Tanner Houck pitched well in his debut for the Boston Red Sox, allowing two hits in five innings against the Miami Marlins. Lynne Sladky/Associated Press

Tanner Houck’s tryout to earn a spot in the Boston Red Sox rotation continues Sunday afternoon, when he gets the start at Fenway Park against the Yankees.

“One of those guys you just have to give him the ball and see how it works out,” Red Sox Manager Ron Roenicke said. “That’s why we’re having him pitching right now … to see if he fits in.”

Houck, 24, who began last season in Portland, looked major league-ready on Tuesday, pitching five shutout innings and allowing two hits in a 2-0 win at Miami. It was the best Red Sox starting debut since Eduardo Rodriguez’s 7 2/3 scoreless innings against the Rangers five years ago.

Now, there are thoughts that Houck could join Rodriguez in the 2021 rotation.

If he does become a regular member of the rotation, Houck, a first-round draft pick (24th overall) in 2017 out of the University of Missouri, would become the first homegrown regular starter since Jon Lester (2006-14) and Clay Buchholz (2007-16) worked their way through Portland to the majors before collecting two World Series rings each with Boston. Rodriguez, though he made his MLB debut with the Red Sox, was in the Orioles system before being acquired for Andrew Miller in 2014.

Roenicke will be watching signs that Houck can handle the rigors of the big leagues, where not only stuff matters, but maturity and resiliency.

“The composure (was there against the Marlins). Command was really good,” Roenicke said. “Just got ahead of people with strikes. He looked calm out there.”


“When a guy has a bad outing sometime, (that’s) really a tale of what he is made of …when he gets hit and how he bounces back.”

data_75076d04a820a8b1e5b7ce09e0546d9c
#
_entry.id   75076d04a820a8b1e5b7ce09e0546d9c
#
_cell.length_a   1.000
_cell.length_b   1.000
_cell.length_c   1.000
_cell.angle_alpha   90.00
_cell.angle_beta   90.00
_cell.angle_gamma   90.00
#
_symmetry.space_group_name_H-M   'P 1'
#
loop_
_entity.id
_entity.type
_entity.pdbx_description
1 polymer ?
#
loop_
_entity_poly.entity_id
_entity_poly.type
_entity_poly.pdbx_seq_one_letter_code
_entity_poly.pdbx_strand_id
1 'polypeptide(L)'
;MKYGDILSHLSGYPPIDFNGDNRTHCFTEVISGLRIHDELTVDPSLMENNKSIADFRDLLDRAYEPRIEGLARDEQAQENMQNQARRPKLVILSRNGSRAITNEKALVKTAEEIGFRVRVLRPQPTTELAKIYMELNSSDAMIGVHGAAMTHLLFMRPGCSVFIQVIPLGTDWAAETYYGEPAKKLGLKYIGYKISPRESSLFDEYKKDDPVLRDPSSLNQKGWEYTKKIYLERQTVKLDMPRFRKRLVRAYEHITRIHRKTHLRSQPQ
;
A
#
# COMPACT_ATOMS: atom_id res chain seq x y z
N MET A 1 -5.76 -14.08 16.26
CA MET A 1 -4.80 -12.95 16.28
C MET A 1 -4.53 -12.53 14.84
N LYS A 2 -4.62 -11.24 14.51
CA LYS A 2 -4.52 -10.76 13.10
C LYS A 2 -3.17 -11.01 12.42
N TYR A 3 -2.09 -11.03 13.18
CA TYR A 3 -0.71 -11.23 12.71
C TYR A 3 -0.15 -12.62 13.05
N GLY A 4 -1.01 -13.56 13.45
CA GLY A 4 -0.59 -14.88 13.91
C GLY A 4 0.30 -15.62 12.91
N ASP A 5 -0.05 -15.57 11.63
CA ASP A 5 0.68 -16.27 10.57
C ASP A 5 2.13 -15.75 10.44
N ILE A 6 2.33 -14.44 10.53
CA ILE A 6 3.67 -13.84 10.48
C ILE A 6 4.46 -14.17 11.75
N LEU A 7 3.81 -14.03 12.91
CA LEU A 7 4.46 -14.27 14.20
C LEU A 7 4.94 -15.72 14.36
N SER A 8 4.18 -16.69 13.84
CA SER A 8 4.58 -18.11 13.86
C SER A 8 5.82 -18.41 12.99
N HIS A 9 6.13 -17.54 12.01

Roenicke added, “I hope to not see (a bad outing) this year.”

Sea Dogs fans have seen one; in fact, Houck’s worst minor league start occurred in his Double-A debut on April 6, 2019. Facing the Reading Fightin Phils, Houck allowed seven earned runs on 11 hits and three walks over four innings.

“I felt fine. Just didn’t execute,” Houck said after that game, speaking quickly and quietly. “First start under the belt. Got the jitters out, I guess. Learn from it and come back strong.”

So, what was Houck made of? Over his next three starts, he allowed one run in 16 innings.

Houck moved to Triple-A Pawtucket by mid-July and was used mostly as a reliever. The thinking was that Houck’s fastball-slider combination would be deadly in the bullpen, and he still didn’t have an effective third pitch, especially against lefties (who batted .305 against Houck in Double-A).

This year, at the Red Sox alternative training site, Houck worked on his splitter, using it more than a change-up. The Red Sox kept him stretched out as a starter, and he got the call last week.

“Definitely had the heart pounding a little more than usual,” Houck said of his warm-up. But there would be no jitters to work through.

Houck relied mostly on his fastball (35 pitches) and slider (30), adding 15 splitters and six change-ups. The Marlins had only three left-handed hitters in their lineup, and they went 1 for 6 with a walk against Houck.

“Good mix of pitches,” Roenicke said. “Just being able to put the ball in and out, and going to the off-speed pitches when he needed to.

“If he continues to get out lefties, this guy should be a really good pitcher.”

Tryout No. 2 on Sunday features a more formidable lineup, with the Yankees in town.

Houck’s hopes are, obviously, for a good outing; secondary is his number of strikeouts. Houck has established a “Pitch For Adoption” campaign, pledging $100 for every strikeout, with the donations going to the Caritas Family Solutions agency.

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